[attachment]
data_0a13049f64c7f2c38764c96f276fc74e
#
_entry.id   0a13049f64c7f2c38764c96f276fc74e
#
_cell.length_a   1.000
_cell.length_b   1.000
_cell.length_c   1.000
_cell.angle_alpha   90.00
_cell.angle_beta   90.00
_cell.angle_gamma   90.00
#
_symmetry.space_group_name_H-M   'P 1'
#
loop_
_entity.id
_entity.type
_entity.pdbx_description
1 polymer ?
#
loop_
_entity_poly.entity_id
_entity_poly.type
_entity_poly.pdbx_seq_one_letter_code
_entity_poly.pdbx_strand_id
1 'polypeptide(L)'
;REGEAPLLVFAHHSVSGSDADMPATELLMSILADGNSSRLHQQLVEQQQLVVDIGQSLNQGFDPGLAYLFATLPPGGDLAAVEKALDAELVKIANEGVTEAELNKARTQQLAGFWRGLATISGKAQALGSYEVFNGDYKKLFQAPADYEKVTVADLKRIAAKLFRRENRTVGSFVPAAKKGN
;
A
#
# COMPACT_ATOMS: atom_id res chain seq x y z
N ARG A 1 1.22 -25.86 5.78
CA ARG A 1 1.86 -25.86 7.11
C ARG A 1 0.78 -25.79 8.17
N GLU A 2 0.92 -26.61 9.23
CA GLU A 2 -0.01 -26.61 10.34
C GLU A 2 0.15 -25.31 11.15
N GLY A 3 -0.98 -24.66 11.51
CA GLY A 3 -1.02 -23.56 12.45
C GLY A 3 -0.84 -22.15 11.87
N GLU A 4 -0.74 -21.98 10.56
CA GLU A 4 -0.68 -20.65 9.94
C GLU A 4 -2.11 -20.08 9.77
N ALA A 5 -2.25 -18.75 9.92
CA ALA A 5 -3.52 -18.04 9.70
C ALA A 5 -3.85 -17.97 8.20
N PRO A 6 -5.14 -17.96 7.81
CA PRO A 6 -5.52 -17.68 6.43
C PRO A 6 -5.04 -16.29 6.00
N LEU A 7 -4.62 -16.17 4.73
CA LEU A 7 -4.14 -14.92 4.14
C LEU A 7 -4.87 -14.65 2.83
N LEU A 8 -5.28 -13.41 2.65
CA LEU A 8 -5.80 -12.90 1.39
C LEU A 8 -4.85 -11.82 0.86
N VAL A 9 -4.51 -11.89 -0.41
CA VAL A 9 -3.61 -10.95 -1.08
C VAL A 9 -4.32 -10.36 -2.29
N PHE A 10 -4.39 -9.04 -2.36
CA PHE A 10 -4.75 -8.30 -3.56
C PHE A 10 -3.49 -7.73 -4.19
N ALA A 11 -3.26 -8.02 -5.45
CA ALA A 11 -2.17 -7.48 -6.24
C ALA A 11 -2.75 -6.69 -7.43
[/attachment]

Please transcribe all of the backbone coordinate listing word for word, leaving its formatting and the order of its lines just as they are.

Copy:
data_0a13049f64c7f2c38764c96f276fc74e
#
_entry.id   0a13049f64c7f2c38764c96f276fc74e
#
_cell.length_a   1.000
_cell.length_b   1.000
_cell.length_c   1.000
_cell.angle_alpha   90.00
_cell.angle_beta   90.00
_cell.angle_gamma   90.00
#
_symmetry.space_group_name_H-M   'P 1'
#
loop_
_entity.id
_entity.type
_entity.pdbx_description
1 polymer ?
#
loop_
_entity_poly.entity_id
_entity_poly.type
_entity_poly.pdbx_seq_one_letter_code
_entity_poly.pdbx_strand_id
1 'polypeptide(L)'
;REGEAPLLVFAHHSVSGSDADMPATELLMSILADGNSSRLHQQLVEQQQLVVDIGQSLNQGFDPGLAYLFATLPPGGDLAAVEKALDAELVKIANEGVTEAELNKARTQQLAGFWRGLATISGKAQALGSYEVFNGDYKKLFQAPADYEKVTVADLKRIAAKLFRRENRTVGSFVPAAKKGN
;
A
#
# COMPACT_ATOMS: atom_id res chain seq x y z
N ARG A 1 1.22 -25.86 5.78
CA ARG A 1 1.86 -25.86 7.11
C ARG A 1 0.78 -25.79 8.17
N GLU A 2 0.92 -26.61 9.23
CA GLU A 2 -0.01 -26.61 10.34
C GLU A 2 0.15 -25.31 11.15
N GLY A 3 -0.98 -24.66 11.51
CA GLY A 3 -1.02 -23.56 12.45
C GLY A 3 -0.84 -22.15 11.87
N GLU A 4 -0.74 -21.98 10.56
CA GLU A 4 -0.68 -20.65 9.94
C GLU A 4 -2.11 -20.08 9.77
N ALA A 5 -2.25 -18.75 9.92
CA ALA A 5 -3.52 -18.04 9.70
C ALA A 5 -3.85 -17.97 8.20
N PRO A 6 -5.14 -17.96 7.81
CA PRO A 6 -5.52 -17.68 6.43
C PRO A 6 -5.04 -16.29 6.00
N LEU A 7 -4.62 -16.17 4.73
CA LEU A 7 -4.14 -14.92 4.14
C LEU A 7 -4.87 -14.65 2.83
N LEU A 8 -5.28 -13.41 2.65
CA LEU A 8 -5.80 -12.90 1.39
C LEU A 8 -4.85 -11.82 0.86
N VAL A 9 -4.51 -11.89 -0.41
CA VAL A 9 -3.61 -10.95 -1.08
C VAL A 9 -4.32 -10.36 -2.29
N PHE A 10 -4.39 -9.04 -2.36
CA PHE A 10 -4.75 -8.30 -3.56
C PHE A 10 -3.49 -7.73 -4.19
N ALA A 11 -3.26 -8.02 -5.45
CA ALA A 11 -2.17 -7.48 -6.24
C ALA A 11 -2.75 -6.69 -7.43